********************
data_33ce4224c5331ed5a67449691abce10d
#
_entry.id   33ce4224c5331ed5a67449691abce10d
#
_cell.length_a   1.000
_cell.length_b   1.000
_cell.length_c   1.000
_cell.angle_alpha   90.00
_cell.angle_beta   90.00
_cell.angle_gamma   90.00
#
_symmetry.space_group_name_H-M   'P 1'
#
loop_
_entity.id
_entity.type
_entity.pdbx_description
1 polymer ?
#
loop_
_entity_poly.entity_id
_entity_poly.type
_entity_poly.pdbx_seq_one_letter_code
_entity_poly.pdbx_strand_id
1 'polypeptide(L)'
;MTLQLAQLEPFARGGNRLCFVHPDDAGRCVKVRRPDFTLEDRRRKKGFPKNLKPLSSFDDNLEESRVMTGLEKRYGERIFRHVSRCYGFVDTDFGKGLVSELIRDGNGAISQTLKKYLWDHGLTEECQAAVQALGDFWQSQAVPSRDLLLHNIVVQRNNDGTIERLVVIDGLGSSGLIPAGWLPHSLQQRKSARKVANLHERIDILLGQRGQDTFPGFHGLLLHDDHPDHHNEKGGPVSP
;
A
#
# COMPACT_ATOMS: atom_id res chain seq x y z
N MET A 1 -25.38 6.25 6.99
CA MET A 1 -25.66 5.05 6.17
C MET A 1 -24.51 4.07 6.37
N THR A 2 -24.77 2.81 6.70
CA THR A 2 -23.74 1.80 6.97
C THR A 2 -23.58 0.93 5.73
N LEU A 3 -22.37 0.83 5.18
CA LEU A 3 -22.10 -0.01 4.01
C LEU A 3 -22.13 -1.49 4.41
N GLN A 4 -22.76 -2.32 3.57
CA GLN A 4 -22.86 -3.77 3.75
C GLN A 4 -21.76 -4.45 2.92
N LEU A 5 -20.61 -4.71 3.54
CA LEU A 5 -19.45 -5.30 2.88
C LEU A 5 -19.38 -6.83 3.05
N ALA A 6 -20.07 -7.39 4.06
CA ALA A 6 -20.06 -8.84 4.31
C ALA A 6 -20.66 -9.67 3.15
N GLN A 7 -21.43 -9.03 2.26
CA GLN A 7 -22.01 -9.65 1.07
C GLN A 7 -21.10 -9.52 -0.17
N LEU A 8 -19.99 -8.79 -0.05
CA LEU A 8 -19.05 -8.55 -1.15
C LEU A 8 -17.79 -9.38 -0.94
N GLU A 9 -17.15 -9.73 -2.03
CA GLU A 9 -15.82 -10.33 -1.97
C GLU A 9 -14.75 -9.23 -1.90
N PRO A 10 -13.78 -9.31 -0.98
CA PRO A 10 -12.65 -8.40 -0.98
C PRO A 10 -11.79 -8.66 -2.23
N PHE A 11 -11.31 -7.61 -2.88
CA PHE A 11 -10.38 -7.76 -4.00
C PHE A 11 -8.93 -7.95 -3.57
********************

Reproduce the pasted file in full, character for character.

data_33ce4224c5331ed5a67449691abce10d
#
_entry.id   33ce4224c5331ed5a67449691abce10d
#
_cell.length_a   1.000
_cell.length_b   1.000
_cell.length_c   1.000
_cell.angle_alpha   90.00
_cell.angle_beta   90.00
_cell.angle_gamma   90.00
#
_symmetry.space_group_name_H-M   'P 1'
#
loop_
_entity.id
_entity.type
_entity.pdbx_description
1 polymer ?
#
loop_
_entity_poly.entity_id
_entity_poly.type
_entity_poly.pdbx_seq_one_letter_code
_entity_poly.pdbx_strand_id
1 'polypeptide(L)'
;MTLQLAQLEPFARGGNRLCFVHPDDAGRCVKVRRPDFTLEDRRRKKGFPKNLKPLSSFDDNLEESRVMTGLEKRYGERIFRHVSRCYGFVDTDFGKGLVSELIRDGNGAISQTLKKYLWDHGLTEECQAAVQALGDFWQSQAVPSRDLLLHNIVVQRNNDGTIERLVVIDGLGSSGLIPAGWLPHSLQQRKSARKVANLHERIDILLGQRGQDTFPGFHGLLLHDDHPDHHNEKGGPVSP
;
A
#
# COMPACT_ATOMS: atom_id res chain seq x y z
N MET A 1 -25.38 6.25 6.99
CA MET A 1 -25.66 5.05 6.17
C MET A 1 -24.51 4.07 6.37
N THR A 2 -24.77 2.81 6.70
CA THR A 2 -23.74 1.80 6.97
C THR A 2 -23.58 0.93 5.73
N LEU A 3 -22.37 0.83 5.18
CA LEU A 3 -22.10 -0.01 4.01
C LEU A 3 -22.13 -1.49 4.41
N GLN A 4 -22.76 -2.32 3.57
CA GLN A 4 -22.86 -3.77 3.75
C GLN A 4 -21.76 -4.45 2.92
N LEU A 5 -20.61 -4.71 3.54
CA LEU A 5 -19.45 -5.30 2.88
C LEU A 5 -19.38 -6.83 3.05
N ALA A 6 -20.07 -7.39 4.06
CA ALA A 6 -20.06 -8.84 4.31
C ALA A 6 -20.66 -9.67 3.15
N GLN A 7 -21.43 -9.03 2.26
CA GLN A 7 -22.01 -9.65 1.07
C GLN A 7 -21.10 -9.52 -0.17
N LEU A 8 -19.99 -8.79 -0.05
CA LEU A 8 -19.05 -8.55 -1.15
C LEU A 8 -17.79 -9.38 -0.94
N GLU A 9 -17.15 -9.73 -2.03
CA GLU A 9 -15.82 -10.33 -1.97
C GLU A 9 -14.75 -9.23 -1.90
N PRO A 10 -13.78 -9.31 -0.98
CA PRO A 10 -12.65 -8.40 -0.98
C PRO A 10 -11.79 -8.66 -2.23
N PHE A 11 -11.31 -7.61 -2.88
CA PHE A 11 -10.38 -7.76 -4.00
C PHE A 11 -8.93 -7.95 -3.57